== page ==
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Witnesses: 13 killed in Syria

Thousands protests Baath Party's rule in several Kurdish regions. Security forces said to be using live ammunition on masses

Syrian security forces opened fire Friday on thousands of protesters in the southern city of Daraa, killing at least 13 people and wounding dozens, witnesses said.

 

Mass protests against autocratic Baath Party rule erupted on Friday in several Kurdish regions in eastern Syria, a Kurdish activist said, a day after President Bashar Assad offered Kurds Syrian nationality. 

 

Protest organizers called for demonstrations against the government of President Bashar al-Assad in several provinces in what they called a “Friday of Steadfastness.”

  

"The citizenship gesture only helped fuel the street (protests). The Kurdish cause is one for democracy, freedom and cultural identity," Hassan Kamel, a high-level member of the Kurdish Democratic Party, said.

 

SANA said a police officer and an ambulance driver were killed Friday in Daraa. The report blamed "armed men" for the violence. The government has blamed much of the unrest in recent weeks on armed thugs. It was not clear if the state-run agency and the eyewitness were counting the same people.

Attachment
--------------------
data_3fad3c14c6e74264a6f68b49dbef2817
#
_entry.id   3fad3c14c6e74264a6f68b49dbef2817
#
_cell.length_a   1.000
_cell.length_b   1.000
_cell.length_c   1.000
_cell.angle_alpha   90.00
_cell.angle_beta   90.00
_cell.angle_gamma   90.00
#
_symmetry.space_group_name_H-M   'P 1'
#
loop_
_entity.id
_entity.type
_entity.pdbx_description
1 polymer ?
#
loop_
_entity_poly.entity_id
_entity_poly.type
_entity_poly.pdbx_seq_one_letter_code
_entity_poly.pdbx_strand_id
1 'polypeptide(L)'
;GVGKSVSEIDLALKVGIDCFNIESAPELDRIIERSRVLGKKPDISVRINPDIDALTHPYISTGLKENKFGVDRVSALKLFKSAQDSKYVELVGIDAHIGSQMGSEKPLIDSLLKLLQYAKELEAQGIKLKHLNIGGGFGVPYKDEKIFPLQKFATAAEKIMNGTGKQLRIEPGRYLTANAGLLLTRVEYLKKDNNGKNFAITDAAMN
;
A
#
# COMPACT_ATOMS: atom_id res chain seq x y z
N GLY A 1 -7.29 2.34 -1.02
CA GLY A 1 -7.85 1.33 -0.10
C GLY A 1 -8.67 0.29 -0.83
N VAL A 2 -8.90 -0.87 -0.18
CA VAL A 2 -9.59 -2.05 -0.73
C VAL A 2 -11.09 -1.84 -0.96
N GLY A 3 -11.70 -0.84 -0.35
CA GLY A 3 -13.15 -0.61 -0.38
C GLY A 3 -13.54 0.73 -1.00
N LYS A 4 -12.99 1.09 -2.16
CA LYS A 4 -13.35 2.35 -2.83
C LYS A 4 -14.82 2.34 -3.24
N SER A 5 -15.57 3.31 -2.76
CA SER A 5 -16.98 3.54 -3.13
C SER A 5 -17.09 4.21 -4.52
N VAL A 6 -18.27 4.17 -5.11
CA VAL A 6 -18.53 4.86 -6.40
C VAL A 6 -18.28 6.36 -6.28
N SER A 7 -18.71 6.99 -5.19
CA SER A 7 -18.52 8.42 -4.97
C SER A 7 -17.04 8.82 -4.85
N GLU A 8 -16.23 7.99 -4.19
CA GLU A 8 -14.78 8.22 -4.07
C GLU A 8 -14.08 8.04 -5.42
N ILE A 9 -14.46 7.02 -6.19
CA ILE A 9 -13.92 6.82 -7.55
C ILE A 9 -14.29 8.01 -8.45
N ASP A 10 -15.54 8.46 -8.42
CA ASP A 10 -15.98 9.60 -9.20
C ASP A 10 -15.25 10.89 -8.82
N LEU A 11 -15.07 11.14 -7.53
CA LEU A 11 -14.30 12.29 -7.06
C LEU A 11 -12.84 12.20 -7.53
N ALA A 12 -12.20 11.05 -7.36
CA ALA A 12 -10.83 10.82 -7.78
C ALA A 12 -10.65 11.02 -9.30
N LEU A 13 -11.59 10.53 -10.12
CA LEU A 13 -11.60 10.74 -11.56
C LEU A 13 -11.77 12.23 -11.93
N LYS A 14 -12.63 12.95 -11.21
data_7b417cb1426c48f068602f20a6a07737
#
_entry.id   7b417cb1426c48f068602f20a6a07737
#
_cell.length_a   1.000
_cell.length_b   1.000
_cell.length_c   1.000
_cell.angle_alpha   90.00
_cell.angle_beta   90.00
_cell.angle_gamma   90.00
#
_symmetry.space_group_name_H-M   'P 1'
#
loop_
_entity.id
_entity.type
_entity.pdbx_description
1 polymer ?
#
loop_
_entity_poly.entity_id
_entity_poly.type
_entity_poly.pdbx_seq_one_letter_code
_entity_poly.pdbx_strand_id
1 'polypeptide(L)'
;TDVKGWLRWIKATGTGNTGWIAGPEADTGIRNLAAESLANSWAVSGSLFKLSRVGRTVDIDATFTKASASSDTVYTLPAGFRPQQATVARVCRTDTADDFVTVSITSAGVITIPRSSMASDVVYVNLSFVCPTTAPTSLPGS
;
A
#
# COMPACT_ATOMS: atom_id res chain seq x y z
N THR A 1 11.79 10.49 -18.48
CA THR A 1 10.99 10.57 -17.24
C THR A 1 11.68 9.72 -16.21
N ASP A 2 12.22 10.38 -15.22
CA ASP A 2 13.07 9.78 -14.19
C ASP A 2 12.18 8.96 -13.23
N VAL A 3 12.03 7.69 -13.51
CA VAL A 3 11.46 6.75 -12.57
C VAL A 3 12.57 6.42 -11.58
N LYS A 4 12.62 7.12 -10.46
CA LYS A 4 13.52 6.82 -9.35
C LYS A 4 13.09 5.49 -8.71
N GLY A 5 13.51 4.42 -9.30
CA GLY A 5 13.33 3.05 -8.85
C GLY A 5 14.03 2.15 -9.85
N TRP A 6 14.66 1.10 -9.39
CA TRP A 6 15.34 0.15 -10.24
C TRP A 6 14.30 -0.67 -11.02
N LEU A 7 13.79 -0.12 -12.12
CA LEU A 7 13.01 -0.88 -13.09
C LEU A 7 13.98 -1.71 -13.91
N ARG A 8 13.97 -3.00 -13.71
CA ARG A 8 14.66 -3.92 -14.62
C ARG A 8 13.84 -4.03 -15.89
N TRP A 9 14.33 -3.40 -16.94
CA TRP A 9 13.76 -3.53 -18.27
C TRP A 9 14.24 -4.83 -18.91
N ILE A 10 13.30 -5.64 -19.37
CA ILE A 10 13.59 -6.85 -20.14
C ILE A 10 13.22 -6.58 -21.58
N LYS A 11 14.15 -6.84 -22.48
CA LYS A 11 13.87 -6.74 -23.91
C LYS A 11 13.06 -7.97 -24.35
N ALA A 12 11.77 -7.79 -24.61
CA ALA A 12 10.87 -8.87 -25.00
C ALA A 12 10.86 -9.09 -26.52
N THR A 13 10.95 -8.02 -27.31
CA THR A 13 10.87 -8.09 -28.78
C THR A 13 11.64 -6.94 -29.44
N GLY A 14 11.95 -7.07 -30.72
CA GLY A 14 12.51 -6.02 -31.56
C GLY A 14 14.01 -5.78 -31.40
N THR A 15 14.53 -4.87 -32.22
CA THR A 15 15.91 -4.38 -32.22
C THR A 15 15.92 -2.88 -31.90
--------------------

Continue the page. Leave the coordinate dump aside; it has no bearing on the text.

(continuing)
One witness said he helped ferry the dead and wounded to the city's hospital, where he counted 13 corpses.

 

"My clothes are soaked with blood," he said by telephone from Daraa, adding that he was among thousands of people at the protest and he witnessed security forces shooting live ammunition.

 

An activist in touch with protesters in the northeastern town of Amouda said another demonstration was starting there.

 

Assad has made a series of concessions to quell the violence, including sacking his Cabinet and firing two governors, but many Syrian activists remain skeptical about the regime's concessions.  

 

"All these decisions are cosmetic, they do not touch the core of the problem," Haitham al-Maleh, a leading opposition figure, told the AP on Thursday.

 

Al-Maleh, an 80-year-old lawyer and longtime rights activist who spent several years in jail, said the protests that began in Syria will "continue to snowball until real changes are made."

 

He said Syria must take steps including: lifting the state of emergency, which has been in place since 1963 and gives the regime a free hand to arrest people without charge; allow the formation of political parties; and allow free elections.

 

AP and Reuters contributed to this report

 

 


פרסום ראשון: 04.08.11, 15:19
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